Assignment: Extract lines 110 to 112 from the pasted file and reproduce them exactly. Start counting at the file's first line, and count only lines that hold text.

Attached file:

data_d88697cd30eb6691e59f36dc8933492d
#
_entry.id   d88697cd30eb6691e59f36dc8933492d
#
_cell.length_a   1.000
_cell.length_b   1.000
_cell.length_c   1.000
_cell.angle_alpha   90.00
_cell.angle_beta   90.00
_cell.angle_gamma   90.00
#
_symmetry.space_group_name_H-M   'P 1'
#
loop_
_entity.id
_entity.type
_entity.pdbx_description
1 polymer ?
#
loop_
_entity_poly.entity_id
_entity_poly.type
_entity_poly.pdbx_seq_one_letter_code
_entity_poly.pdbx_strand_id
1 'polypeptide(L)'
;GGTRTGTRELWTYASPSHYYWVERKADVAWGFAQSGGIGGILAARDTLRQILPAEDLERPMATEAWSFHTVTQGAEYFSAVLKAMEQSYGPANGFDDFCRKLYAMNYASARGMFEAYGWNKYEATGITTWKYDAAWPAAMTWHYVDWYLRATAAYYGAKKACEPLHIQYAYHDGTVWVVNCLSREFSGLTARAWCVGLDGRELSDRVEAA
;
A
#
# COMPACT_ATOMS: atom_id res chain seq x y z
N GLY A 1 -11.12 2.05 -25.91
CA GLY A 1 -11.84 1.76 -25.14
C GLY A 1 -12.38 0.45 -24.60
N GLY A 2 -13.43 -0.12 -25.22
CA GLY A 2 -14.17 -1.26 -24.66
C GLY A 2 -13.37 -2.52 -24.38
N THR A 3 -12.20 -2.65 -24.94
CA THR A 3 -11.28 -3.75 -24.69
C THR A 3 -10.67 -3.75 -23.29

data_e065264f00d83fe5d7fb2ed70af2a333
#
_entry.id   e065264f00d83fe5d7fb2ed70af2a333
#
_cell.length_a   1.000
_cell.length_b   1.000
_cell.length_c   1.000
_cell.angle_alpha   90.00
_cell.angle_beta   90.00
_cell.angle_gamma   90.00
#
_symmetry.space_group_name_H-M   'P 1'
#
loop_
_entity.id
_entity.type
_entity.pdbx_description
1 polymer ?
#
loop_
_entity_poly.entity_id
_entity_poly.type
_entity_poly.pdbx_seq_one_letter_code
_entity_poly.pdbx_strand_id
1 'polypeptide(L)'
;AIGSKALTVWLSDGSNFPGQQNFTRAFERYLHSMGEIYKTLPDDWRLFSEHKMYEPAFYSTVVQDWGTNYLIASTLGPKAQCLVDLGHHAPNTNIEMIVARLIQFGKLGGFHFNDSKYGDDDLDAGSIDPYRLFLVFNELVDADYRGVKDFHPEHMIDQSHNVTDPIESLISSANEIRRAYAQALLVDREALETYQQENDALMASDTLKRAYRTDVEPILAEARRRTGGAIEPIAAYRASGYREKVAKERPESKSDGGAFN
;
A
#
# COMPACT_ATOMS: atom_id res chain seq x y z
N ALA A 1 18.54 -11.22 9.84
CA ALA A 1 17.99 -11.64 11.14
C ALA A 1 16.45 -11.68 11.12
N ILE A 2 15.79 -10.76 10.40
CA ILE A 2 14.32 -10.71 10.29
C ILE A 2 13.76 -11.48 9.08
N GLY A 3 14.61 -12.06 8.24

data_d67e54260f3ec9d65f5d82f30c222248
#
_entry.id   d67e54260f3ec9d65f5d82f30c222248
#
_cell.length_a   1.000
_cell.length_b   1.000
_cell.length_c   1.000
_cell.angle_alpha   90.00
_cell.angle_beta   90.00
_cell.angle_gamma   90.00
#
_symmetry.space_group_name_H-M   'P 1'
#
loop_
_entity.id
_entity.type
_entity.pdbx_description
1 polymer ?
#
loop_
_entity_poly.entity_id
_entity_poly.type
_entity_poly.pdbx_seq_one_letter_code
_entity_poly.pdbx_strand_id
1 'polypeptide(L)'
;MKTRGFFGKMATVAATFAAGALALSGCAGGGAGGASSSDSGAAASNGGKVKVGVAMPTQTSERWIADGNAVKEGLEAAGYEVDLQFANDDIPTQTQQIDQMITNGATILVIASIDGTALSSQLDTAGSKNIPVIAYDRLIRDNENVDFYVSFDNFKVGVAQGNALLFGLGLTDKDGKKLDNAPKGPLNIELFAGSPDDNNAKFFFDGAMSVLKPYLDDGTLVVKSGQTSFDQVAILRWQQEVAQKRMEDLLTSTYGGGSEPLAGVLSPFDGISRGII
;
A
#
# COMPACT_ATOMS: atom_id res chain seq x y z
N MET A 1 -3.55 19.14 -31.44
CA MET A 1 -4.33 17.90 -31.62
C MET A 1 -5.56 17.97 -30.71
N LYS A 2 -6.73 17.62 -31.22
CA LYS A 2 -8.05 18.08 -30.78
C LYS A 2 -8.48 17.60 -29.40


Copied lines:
N LYS A 2 -6.73 17.62 -31.22
CA LYS A 2 -8.05 18.08 -30.78
C LYS A 2 -8.48 17.60 -29.40